More Shots Fired in the War on Free Clicks

I don’t think the timing of this change can be dismissed as a pure coincidence. Especially when viewed as a timeline over the last year, you can see a pattern of Google stepping up their efforts to make SEO harder and more confusing – take for example, last month’s confusing unnatural links notifications, and now this month, by wiping out approximately 5.5% of first page organic search results (Google's first page used to be described as "10 blue links"). I believe there is just too much going on here to all be a coincidence. (Click the image below to enlarge.)

google organic serp reduction

I suspect that this trend will continue, every month. It’s basically how Google will continue to grow their quarterly revenues and earnings. Google did nearly $40 billion in revenues last year. To grow their business by 25% this year, given that average CPC's have been falling, by my own estimations, I think they basically need to find approximately an extra 24 billion clicks on their ads. That’s got to come from somewhere!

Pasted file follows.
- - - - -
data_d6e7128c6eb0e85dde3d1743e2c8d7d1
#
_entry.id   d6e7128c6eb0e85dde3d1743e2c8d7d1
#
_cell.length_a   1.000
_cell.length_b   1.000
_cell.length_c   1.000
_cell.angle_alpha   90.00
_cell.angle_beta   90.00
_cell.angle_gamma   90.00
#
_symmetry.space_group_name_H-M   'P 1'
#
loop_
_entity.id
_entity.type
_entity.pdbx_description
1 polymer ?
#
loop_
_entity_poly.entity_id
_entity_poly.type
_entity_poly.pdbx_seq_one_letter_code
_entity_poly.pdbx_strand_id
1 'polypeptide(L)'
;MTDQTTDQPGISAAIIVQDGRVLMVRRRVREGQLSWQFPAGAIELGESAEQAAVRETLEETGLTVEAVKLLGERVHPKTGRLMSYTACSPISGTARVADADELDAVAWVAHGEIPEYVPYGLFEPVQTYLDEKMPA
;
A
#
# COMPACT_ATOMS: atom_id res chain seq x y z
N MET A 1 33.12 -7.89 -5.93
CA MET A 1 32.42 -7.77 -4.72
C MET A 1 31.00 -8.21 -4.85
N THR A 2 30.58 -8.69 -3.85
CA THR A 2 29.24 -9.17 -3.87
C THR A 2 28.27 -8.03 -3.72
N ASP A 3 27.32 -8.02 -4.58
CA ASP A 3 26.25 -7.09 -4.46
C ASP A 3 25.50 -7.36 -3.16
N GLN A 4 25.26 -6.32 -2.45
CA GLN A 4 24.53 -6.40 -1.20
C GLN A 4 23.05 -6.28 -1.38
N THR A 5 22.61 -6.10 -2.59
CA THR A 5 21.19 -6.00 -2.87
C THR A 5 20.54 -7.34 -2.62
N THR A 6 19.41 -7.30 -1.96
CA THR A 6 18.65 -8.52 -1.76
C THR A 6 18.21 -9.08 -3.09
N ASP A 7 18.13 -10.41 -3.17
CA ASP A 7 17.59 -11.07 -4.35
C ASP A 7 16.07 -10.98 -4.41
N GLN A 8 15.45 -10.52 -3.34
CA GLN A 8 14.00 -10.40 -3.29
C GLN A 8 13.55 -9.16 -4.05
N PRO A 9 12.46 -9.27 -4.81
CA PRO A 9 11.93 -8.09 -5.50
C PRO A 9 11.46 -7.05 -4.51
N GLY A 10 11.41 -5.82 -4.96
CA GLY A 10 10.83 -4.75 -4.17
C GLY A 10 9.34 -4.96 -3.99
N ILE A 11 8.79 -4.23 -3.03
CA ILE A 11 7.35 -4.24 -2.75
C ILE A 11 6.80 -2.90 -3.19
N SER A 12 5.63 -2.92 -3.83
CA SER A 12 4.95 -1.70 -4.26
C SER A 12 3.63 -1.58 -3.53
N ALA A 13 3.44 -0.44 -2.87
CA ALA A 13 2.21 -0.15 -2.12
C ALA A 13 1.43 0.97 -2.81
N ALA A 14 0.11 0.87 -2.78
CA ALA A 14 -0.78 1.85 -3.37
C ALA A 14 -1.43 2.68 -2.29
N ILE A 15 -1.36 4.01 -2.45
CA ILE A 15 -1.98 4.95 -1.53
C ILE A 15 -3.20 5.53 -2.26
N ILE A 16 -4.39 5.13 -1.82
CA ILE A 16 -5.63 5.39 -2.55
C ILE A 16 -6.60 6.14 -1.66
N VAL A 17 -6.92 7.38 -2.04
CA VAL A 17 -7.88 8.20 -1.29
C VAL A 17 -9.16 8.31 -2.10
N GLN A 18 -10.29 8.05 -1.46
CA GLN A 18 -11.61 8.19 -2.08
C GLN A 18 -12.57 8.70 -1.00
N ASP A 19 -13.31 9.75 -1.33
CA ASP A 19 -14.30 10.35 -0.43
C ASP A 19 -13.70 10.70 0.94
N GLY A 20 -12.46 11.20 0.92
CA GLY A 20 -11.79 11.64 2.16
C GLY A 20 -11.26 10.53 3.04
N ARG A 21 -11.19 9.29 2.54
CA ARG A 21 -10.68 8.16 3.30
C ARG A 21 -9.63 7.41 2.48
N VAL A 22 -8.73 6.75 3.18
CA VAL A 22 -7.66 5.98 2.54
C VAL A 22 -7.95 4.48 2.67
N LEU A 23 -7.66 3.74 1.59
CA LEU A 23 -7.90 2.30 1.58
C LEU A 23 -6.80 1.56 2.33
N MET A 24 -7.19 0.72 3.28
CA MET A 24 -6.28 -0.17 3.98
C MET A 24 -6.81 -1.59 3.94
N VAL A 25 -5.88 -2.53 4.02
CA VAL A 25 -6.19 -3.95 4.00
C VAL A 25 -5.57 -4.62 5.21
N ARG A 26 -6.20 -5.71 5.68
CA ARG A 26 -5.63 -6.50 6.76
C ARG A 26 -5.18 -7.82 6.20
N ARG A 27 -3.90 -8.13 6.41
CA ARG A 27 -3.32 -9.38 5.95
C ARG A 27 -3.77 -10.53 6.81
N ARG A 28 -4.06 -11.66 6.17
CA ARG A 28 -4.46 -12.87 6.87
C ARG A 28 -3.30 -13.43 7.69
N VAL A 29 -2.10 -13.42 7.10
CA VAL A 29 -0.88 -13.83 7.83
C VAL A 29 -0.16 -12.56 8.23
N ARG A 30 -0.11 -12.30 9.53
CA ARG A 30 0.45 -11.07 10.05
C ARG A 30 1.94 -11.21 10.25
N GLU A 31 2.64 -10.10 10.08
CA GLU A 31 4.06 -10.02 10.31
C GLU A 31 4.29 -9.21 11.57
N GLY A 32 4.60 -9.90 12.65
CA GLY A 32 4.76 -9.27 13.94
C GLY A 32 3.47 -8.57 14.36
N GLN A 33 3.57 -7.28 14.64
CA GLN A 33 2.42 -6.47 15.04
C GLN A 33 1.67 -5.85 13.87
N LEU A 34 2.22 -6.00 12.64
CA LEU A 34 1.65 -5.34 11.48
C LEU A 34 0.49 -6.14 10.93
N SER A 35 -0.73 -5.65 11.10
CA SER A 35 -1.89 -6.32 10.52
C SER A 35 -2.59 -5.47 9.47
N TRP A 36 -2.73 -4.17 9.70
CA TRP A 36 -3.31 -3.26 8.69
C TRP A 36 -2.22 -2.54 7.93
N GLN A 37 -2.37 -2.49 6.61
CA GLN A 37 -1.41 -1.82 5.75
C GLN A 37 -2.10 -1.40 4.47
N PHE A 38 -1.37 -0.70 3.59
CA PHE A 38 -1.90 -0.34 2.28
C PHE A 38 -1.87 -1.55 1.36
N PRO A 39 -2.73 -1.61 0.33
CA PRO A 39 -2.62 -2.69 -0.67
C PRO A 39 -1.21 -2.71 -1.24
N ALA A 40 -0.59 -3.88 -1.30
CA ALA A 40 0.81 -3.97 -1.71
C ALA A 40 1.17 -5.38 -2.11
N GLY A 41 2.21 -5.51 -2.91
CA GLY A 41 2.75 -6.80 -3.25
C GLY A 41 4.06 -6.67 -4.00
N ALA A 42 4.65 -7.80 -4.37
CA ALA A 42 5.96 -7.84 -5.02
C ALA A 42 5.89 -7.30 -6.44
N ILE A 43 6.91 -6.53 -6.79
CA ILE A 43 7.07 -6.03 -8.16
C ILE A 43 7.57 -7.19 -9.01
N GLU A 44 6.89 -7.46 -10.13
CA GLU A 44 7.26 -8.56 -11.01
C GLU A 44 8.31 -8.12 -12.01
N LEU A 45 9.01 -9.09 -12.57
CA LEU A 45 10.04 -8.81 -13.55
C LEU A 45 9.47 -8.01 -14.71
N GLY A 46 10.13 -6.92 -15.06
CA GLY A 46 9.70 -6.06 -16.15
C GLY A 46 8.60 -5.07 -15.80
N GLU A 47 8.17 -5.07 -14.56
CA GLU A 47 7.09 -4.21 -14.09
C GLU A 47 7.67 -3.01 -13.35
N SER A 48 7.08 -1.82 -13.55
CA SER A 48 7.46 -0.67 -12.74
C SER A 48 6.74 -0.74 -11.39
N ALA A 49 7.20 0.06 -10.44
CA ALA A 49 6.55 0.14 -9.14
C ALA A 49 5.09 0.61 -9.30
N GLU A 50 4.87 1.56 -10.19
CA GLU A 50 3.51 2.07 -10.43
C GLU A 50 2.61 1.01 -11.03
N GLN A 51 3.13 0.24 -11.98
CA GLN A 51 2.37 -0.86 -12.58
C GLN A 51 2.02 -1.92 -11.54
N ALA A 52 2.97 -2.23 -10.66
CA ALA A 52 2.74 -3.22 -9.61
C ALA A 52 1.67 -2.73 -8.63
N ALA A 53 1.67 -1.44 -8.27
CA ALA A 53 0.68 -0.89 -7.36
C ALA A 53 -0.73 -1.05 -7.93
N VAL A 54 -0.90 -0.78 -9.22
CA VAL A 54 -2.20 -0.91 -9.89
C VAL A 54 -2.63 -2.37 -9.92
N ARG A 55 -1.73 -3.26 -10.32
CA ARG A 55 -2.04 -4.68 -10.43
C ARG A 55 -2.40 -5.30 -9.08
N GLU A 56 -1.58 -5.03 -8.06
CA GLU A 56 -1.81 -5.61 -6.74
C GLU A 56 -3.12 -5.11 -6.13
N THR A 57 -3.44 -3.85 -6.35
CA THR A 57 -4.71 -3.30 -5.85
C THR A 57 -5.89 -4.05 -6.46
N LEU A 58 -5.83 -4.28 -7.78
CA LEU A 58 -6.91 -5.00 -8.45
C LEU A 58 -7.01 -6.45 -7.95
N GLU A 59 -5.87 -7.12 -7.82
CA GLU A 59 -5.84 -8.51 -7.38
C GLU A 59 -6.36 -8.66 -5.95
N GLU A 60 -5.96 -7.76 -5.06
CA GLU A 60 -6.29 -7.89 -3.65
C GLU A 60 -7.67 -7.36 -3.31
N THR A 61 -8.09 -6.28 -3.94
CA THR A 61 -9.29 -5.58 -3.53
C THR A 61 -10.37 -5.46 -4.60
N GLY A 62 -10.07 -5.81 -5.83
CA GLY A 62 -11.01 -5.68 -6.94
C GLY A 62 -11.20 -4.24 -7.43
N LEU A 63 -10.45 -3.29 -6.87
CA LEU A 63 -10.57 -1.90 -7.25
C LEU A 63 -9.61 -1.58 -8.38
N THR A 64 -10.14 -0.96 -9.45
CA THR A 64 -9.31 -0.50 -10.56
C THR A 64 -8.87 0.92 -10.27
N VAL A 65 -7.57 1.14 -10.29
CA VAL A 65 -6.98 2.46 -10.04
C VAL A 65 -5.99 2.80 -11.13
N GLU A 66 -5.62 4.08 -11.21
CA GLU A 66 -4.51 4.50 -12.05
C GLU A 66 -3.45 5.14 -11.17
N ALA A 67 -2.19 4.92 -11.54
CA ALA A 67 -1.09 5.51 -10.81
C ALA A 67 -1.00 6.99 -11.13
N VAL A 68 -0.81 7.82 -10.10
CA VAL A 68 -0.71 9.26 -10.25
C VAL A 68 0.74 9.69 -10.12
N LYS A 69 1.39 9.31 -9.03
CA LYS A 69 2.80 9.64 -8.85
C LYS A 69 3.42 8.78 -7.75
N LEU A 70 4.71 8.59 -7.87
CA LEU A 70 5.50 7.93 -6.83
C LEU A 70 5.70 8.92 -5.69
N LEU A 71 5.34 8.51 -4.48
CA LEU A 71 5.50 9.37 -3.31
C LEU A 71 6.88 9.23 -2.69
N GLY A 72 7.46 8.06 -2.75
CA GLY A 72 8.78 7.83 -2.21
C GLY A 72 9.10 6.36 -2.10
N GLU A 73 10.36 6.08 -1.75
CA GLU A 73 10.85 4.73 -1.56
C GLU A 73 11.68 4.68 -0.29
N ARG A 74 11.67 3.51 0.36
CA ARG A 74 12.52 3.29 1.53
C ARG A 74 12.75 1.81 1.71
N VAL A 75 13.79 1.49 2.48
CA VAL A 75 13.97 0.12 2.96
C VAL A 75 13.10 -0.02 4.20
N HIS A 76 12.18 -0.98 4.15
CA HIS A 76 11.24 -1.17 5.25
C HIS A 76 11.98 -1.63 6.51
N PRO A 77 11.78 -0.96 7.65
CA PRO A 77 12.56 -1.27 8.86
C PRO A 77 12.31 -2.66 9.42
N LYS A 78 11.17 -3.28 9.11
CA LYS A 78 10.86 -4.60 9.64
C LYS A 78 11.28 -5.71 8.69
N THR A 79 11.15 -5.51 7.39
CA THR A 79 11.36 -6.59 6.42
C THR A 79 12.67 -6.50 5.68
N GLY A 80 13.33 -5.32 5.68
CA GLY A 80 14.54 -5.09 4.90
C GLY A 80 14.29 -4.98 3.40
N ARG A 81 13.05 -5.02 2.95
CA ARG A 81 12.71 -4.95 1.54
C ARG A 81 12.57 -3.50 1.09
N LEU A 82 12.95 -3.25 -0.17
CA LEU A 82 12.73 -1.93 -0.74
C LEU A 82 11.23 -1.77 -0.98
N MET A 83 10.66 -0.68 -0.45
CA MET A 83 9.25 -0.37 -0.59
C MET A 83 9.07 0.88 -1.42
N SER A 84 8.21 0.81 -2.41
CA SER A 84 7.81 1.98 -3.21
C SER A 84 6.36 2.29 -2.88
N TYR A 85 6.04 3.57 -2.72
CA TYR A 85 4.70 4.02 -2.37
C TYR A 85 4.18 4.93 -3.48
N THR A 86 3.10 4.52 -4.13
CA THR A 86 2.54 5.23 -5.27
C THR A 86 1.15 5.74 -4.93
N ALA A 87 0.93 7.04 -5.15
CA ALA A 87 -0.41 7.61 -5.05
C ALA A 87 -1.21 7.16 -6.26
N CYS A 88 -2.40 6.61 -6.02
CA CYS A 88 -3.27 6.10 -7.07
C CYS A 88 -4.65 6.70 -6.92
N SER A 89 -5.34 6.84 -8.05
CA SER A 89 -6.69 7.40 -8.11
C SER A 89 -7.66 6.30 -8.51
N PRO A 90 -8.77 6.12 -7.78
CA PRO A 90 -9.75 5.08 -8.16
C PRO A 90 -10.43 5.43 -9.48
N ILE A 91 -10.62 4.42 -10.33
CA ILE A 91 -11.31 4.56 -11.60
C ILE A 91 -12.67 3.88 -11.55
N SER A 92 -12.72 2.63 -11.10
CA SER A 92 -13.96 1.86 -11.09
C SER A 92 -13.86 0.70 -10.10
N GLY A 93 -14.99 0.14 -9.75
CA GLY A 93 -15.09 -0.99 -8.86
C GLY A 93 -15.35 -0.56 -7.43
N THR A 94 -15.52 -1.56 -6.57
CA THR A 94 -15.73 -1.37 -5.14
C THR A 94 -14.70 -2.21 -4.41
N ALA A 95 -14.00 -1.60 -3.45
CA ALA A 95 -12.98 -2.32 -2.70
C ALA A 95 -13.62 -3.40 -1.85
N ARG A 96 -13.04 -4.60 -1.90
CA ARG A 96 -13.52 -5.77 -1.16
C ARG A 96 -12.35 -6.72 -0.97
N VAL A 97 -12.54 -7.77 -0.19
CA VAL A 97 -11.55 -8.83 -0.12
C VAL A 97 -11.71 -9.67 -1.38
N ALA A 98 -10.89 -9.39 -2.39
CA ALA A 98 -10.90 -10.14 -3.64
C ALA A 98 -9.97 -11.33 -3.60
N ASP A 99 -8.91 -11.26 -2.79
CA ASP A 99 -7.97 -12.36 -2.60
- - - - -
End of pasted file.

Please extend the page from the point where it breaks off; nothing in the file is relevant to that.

Regardless of if you disagree with the layout of this new Google SERP, what do you think my take of what’s happening on the SERPs here?!

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Aug 21, 2012

What about exact match domains? Does nt this potentially make them even more valuable? I m seeing some search results showing 7 sites when the EMD has only 2 sitelinks

Larry Kim
Aug 22, 2012